It’s always nice to visit somewhere you haven’t been before. Meiringen and the Alpen Tower are two places I’ve never been to on previous holidays to the Bernese Oberland. The travel pass we bought to get around during our holiday to Switzerland included travel to both places so it made sense to go and take a look.
We were hoping to get a glimpse of some more marmots on the mountain slopes. Their absence from many of the cable car journeys earlier in the holiday was a bit of a disappointment. We’d told the kids about the many times we’d seem marmots when we had been to Switzerland previously.
I knew Meiringen had something to do with Sherlock Holmes but I didn’t know much more about it than that. The nearby Reichenbach Falls is where he fights to his death with arch nemesis Professor Moriarty. You can take the funicular up to the Falls from Meiringen. There’s also a Sherlock Holmes museum in the town.
Meiringen’s other claim to fame is the birthplace of meringues. There are several places you can eat them in the town if you want to try them out. We didn’t stay long in the town though and decided to head up to find the cable car station to get to the Alpen Tower on the Planplatten.
It’s 15 minutes walk from the train station to the cable car to Hasliberg Reuti. That’s the first stage of getting to the Alpen Tower. It’s one of the larger cable cars and it was pretty busy and crammed with people on our way up. Alternatively you can get a train up to the Brünig Pass and then postbus to Hasliberg Reuti. That would be quite a long way round though.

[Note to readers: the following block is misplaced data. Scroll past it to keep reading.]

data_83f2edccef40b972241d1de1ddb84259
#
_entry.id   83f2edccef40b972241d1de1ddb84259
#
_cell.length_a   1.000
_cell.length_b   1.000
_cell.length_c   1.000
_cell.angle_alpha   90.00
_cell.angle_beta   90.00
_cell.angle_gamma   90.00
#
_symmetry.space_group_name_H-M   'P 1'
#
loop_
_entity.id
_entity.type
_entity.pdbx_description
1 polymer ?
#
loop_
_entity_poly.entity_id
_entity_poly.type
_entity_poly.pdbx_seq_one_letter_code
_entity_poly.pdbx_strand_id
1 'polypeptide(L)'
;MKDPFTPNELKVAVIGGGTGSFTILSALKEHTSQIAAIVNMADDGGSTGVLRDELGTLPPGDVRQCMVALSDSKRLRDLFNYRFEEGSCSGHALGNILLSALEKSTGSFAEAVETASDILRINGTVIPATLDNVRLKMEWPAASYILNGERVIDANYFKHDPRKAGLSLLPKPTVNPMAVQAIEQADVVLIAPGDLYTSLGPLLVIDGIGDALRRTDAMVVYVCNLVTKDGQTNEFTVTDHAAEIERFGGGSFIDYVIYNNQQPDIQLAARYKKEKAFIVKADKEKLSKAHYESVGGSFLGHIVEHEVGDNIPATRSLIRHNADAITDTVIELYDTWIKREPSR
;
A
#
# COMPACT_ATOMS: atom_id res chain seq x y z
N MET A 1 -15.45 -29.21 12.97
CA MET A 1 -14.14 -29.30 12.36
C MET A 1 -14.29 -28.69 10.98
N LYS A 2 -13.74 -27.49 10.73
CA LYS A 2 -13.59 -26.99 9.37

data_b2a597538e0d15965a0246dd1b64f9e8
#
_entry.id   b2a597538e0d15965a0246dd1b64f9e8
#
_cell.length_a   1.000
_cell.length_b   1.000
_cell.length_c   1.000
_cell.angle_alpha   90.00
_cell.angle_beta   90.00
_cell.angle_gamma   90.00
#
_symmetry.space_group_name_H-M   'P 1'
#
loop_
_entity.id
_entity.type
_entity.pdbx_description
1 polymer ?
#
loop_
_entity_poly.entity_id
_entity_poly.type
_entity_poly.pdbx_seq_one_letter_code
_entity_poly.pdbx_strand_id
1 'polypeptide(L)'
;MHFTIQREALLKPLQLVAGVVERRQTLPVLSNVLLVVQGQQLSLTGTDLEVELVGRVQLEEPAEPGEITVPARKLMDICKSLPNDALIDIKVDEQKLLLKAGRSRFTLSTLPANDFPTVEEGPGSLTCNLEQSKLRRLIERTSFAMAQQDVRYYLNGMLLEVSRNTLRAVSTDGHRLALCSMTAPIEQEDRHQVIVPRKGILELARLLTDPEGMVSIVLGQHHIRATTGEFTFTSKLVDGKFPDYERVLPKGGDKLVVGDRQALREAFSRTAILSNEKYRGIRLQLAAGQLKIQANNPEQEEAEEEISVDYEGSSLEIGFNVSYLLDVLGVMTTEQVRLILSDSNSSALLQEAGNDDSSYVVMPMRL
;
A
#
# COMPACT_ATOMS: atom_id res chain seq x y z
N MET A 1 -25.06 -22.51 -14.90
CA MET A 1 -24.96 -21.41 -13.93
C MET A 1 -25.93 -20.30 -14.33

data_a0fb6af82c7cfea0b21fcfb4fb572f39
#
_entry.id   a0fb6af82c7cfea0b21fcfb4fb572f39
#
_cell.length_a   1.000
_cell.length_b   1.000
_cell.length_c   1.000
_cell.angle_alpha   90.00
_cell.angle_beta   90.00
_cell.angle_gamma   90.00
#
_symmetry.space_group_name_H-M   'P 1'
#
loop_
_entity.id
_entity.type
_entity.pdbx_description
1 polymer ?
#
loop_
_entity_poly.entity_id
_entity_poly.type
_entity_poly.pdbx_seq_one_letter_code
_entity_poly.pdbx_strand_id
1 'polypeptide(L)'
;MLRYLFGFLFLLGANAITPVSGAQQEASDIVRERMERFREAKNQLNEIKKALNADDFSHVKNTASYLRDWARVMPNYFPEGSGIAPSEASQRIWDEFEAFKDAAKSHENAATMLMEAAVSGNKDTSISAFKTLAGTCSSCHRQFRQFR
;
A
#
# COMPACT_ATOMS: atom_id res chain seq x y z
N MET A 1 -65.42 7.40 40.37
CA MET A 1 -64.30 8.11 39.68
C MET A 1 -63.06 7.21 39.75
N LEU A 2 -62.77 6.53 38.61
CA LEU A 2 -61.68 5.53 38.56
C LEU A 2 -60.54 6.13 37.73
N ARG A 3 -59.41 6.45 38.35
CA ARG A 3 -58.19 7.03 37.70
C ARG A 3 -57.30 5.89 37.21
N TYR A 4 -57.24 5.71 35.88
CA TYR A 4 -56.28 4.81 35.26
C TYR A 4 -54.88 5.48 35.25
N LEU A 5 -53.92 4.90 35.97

Once you get to Hasliberg Reuti you then transfer to the smaller gondola cable cars. These only fit a few people in them and if there’s a group of four of you, you’ll probably get a gondola to yourselves. I seem to remember they fit six people in them and we had a couple of extra passengers on the way up. It does feel a little bit weird travelling up in such a small cable car with strangers.
You change gondolas part way up the journey to the Alpen Tower and luckily our extra passengers got out as they were going hiking. That meant we had the gondola to ourselves for the remainder of the journey. It meant we could do do our marmot-spotting in peace. The marmots didn’t disappoint either. On the slopes higher up where there were less people about, there were an abundance of the little critters.
When you get to the Alpen Tower, there’s a panoramic restaurant with spectacular views all around. On the day we went up there was no snow but plenty of low cloud. The views came and went as the clouds passed by. We had a snack in the restaurant and then ventured out to marvel at the views.
Cloudy view from the summit
Paraglider getting ready to jump
Marmots in the clouds
We took a walk out along the Planplatten ridge to a view point. From there we were lucky enough to watch several paragliders getting ready to start their journey down to Meiringen. Their gear looked very heavy to carry up but once unpacked it looked worth it.
Paraglider on Planplatten - YouTube
Walking Back To Meiringen Station
On our way back down from the Alpen Tower we walked back a different way through Meiringen to get to the train station. We came across an unusual church tower.
By that stage the kids were tired after a long day and wanted to get back to Grindelwald. We had planned to go back by boat via Brienz but decided the leisurely route back wasn’t the wise thing to do. By train it takes just over half an hour but the boat journey would take another hour on top!
I’d definitely go back to visit Meiringen and the Alpen Tower again. The weather wasn’t conducive to particularly great views from the top on the day we visited.
Have you ever been to Meiringen or visited the Alpen Tower? Is there anything else in the area you’d recommend as somewhere for families to visit?